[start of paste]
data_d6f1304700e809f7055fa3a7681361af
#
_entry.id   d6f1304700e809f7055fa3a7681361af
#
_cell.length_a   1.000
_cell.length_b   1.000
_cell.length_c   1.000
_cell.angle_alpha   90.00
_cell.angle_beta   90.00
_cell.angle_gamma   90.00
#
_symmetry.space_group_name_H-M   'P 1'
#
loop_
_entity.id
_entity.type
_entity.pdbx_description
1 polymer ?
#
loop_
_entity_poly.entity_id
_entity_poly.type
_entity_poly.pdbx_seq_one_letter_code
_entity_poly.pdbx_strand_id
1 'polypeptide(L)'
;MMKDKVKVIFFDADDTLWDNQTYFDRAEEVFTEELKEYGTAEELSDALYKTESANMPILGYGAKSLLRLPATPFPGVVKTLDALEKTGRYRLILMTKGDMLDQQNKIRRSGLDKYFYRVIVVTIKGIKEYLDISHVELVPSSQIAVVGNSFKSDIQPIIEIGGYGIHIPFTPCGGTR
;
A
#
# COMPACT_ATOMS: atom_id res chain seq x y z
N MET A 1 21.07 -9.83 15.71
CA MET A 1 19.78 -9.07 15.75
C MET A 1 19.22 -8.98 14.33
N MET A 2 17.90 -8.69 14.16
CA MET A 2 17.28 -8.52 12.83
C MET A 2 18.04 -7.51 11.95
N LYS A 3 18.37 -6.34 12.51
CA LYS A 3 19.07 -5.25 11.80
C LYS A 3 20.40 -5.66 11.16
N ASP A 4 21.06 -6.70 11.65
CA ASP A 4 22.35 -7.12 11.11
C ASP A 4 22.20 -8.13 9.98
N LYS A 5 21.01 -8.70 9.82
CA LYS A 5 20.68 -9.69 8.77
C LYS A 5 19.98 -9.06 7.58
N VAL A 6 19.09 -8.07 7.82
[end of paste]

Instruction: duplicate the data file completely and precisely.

data_d6f1304700e809f7055fa3a7681361af
#
_entry.id   d6f1304700e809f7055fa3a7681361af
#
_cell.length_a   1.000
_cell.length_b   1.000
_cell.length_c   1.000
_cell.angle_alpha   90.00
_cell.angle_beta   90.00
_cell.angle_gamma   90.00
#
_symmetry.space_group_name_H-M   'P 1'
#
loop_
_entity.id
_entity.type
_entity.pdbx_description
1 polymer ?
#
loop_
_entity_poly.entity_id
_entity_poly.type
_entity_poly.pdbx_seq_one_letter_code
_entity_poly.pdbx_strand_id
1 'polypeptide(L)'
;MMKDKVKVIFFDADDTLWDNQTYFDRAEEVFTEELKEYGTAEELSDALYKTESANMPILGYGAKSLLRLPATPFPGVVKTLDALEKTGRYRLILMTKGDMLDQQNKIRRSGLDKYFYRVIVVTIKGIKEYLDISHVELVPSSQIAVVGNSFKSDIQPIIEIGGYGIHIPFTPCGGTR
;
A
#
# COMPACT_ATOMS: atom_id res chain seq x y z
N MET A 1 21.07 -9.83 15.71
CA MET A 1 19.78 -9.07 15.75
C MET A 1 19.22 -8.98 14.33
N MET A 2 17.90 -8.69 14.16
CA MET A 2 17.28 -8.52 12.83
C MET A 2 18.04 -7.51 11.95
N LYS A 3 18.37 -6.34 12.51
CA LYS A 3 19.07 -5.25 11.80
C LYS A 3 20.40 -5.66 11.16
N ASP A 4 21.06 -6.70 11.65
CA ASP A 4 22.35 -7.12 11.11
C ASP A 4 22.20 -8.13 9.98
N LYS A 5 21.01 -8.70 9.82
CA LYS A 5 20.68 -9.69 8.77
C LYS A 5 19.98 -9.06 7.58
N VAL A 6 19.09 -8.07 7.82